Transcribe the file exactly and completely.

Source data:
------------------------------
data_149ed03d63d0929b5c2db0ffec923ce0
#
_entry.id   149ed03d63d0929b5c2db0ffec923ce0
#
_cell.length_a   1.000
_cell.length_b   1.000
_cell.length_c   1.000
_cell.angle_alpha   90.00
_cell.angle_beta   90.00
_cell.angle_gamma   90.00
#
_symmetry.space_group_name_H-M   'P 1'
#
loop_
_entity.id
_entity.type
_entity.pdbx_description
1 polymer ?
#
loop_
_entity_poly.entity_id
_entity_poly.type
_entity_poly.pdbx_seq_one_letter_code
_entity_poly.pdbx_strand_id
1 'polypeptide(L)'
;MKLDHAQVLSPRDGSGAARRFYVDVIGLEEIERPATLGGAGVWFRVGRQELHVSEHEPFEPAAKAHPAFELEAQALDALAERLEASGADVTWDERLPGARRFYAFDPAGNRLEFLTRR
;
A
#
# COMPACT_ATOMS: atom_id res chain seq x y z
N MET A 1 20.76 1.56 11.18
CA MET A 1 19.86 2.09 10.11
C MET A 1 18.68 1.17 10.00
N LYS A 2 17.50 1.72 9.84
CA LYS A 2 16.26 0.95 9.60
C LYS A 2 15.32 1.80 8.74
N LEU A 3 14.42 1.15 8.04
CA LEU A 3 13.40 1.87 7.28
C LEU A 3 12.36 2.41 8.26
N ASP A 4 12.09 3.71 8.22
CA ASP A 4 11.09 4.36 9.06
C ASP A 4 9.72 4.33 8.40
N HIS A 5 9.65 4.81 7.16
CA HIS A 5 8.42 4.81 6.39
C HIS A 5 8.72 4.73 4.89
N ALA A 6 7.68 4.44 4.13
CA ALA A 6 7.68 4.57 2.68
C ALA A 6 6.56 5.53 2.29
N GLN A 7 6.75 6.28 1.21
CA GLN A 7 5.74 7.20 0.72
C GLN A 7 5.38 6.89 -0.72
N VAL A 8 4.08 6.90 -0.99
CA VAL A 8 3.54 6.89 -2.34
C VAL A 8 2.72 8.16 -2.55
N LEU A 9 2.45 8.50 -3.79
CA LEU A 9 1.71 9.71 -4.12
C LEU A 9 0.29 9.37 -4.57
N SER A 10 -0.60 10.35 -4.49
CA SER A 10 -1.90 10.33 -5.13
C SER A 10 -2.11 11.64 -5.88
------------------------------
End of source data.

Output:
data_149ed03d63d0929b5c2db0ffec923ce0
#
_entry.id   149ed03d63d0929b5c2db0ffec923ce0
#
_cell.length_a   1.000
_cell.length_b   1.000
_cell.length_c   1.000
_cell.angle_alpha   90.00
_cell.angle_beta   90.00
_cell.angle_gamma   90.00
#
_symmetry.space_group_name_H-M   'P 1'
#
loop_
_entity.id
_entity.type
_entity.pdbx_description
1 polymer ?
#
loop_
_entity_poly.entity_id
_entity_poly.type
_entity_poly.pdbx_seq_one_letter_code
_entity_poly.pdbx_strand_id
1 'polypeptide(L)'
;MKLDHAQVLSPRDGSGAARRFYVDVIGLEEIERPATLGGAGVWFRVGRQELHVSEHEPFEPAAKAHPAFELEAQALDALAERLEASGADVTWDERLPGARRFYAFDPAGNRLEFLTRR
;
A
#
# COMPACT_ATOMS: atom_id res chain seq x y z
N MET A 1 20.76 1.56 11.18
CA MET A 1 19.86 2.09 10.11
C MET A 1 18.68 1.17 10.00
N LYS A 2 17.50 1.72 9.84
CA LYS A 2 16.26 0.95 9.60
C LYS A 2 15.32 1.80 8.74
N LEU A 3 14.42 1.15 8.04
CA LEU A 3 13.40 1.87 7.28
C LEU A 3 12.36 2.41 8.26
N ASP A 4 12.09 3.71 8.22
CA ASP A 4 11.09 4.36 9.06
C ASP A 4 9.72 4.33 8.40
N HIS A 5 9.65 4.81 7.16
CA HIS A 5 8.42 4.81 6.39
C HIS A 5 8.72 4.73 4.89
N ALA A 6 7.68 4.44 4.13
CA ALA A 6 7.68 4.57 2.68
C ALA A 6 6.56 5.53 2.29
N GLN A 7 6.75 6.28 1.21
CA GLN A 7 5.74 7.20 0.72
C GLN A 7 5.38 6.89 -0.72
N VAL A 8 4.08 6.90 -0.99
CA VAL A 8 3.54 6.89 -2.34
C VAL A 8 2.72 8.16 -2.55
N LEU A 9 2.45 8.50 -3.79
CA LEU A 9 1.71 9.71 -4.12
C LEU A 9 0.29 9.37 -4.57
N SER A 10 -0.60 10.35 -4.49
CA SER A 10 -1.90 10.33 -5.13
C SER A 10 -2.11 11.64 -5.88